Iliad and Odyssey as evidence

Discussion of Julian Jaynes's third hypothesis - dating the development of consciousness to roughly 1500-1200 BCD in Egypt, Greece, and Mesopotamia (the transition occurred at different times in different places around the world). Includes analysis of ancient texts (such as the Iliad, the Odyssey, and the Bible), linguistics, and archeological evidence from ancient civilizations as it pertains to the transition from the bicameral mind to consciousness.
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Iliad and Odyssey as evidence

Post by EnglishStudent12 »

I have a general question about the Iliad and Odyssey as evidence of unconsciousness and I am wondering if anyone can help me out.
The Odyssey presents so many contradictions to the bicameral mind theory, while the Iliad seems to fit almost perfectly. How is this possible? If they were both written by the same poet (although I know this is debatable - but let's assume they were), how could he be "conscious" for one book but not the other?
Am I missing anything here?
Thanks in advance
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Re: Iliad and Odyssey as evidence

Post by Moderator »

I think the answer to your question is that it is not just somewhat debatable but rather highly unlikely that they were composed by the same person named Homer.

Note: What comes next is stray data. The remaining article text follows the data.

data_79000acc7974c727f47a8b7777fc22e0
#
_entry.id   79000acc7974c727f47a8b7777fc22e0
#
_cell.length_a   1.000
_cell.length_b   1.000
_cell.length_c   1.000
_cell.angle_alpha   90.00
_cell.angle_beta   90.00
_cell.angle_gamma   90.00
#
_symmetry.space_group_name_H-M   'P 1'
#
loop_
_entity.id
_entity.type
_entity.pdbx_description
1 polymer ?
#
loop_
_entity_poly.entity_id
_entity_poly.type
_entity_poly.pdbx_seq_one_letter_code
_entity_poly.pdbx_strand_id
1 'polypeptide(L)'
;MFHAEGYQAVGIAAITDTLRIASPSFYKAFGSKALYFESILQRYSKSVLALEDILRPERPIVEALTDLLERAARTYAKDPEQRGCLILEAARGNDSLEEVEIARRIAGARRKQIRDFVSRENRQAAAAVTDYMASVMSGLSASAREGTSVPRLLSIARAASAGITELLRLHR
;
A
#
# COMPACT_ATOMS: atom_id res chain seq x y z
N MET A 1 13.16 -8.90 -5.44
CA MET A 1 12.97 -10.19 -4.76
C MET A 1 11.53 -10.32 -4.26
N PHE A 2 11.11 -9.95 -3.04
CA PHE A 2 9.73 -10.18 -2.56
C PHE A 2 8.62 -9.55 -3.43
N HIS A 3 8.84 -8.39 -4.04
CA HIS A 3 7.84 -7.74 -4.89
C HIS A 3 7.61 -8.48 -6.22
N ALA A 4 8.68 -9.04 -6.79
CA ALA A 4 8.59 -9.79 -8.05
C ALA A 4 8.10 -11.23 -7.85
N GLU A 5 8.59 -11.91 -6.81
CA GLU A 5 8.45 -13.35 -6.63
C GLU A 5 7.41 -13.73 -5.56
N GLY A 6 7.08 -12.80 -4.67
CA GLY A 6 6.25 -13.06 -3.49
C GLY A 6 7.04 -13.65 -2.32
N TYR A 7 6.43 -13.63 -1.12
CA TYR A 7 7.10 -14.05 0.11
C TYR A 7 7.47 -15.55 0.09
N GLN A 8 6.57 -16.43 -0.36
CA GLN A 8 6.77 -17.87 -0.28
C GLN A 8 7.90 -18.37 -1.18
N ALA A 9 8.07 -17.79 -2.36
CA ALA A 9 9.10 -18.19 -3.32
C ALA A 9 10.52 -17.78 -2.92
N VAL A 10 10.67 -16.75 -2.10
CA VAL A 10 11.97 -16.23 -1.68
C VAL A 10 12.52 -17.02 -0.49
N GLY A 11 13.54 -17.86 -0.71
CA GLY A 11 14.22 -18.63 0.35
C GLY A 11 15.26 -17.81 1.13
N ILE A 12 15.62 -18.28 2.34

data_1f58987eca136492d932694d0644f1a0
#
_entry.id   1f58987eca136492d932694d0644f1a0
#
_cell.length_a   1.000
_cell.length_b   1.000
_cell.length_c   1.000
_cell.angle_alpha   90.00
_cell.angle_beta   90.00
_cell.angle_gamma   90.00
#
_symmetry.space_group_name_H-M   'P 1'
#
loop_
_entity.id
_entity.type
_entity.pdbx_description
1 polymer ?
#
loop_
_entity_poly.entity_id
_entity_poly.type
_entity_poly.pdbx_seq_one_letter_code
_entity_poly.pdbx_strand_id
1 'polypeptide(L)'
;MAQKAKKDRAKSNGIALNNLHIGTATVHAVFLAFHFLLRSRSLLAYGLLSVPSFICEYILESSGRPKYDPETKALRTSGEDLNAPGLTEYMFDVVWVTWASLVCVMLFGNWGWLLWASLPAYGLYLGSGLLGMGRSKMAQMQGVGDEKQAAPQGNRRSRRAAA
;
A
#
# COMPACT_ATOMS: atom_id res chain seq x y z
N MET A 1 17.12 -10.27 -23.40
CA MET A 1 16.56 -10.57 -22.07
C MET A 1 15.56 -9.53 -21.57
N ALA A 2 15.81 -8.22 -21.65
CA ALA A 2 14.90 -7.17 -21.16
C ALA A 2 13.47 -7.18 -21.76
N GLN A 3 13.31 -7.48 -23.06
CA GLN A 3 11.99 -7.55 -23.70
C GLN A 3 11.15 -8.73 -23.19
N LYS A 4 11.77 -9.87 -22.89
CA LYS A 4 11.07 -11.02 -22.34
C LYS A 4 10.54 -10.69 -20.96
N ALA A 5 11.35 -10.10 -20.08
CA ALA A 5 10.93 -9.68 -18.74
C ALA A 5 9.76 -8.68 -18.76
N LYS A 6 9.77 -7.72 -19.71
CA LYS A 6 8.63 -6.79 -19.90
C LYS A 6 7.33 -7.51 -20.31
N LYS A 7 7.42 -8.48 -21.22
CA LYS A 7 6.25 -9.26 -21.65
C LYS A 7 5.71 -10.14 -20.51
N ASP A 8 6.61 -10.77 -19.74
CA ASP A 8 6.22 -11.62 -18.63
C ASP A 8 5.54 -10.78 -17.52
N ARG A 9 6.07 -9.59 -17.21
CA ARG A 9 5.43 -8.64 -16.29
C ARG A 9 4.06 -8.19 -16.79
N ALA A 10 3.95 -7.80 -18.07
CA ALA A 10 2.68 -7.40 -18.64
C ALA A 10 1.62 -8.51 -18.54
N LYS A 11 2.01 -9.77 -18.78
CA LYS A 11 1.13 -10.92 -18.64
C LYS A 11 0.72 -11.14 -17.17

Most modern scholars no longer believe that the Iliad and the Odyssey were composed by the same person (Homer) during the same time period. As Jaynes notes on p. 272, "There are of course some scholars who still like to think of these two epics as being written down and even composed by one man named Homer, the first in his youth and the second in his maturity. The more reasonable view, I think, is that the Odyssey followed the Iliad by at least a century or more, and, like its predecessor, was the work of a succession of aoidoi rather than any one man."

In other words, the Iliad was recited orally for centuries before being written down (or dictated) by (most likely) someone named Homer. The poems were not immediately written down in the manner someone would compose a poem today.

For further discussion on this subject see the Critiques & Responses section of the website. You might also look for Eric Cline's Archaeology and the Iliad: The Trojan War in Homer and History (The Modern Scholar audio lecture series) at your local library.
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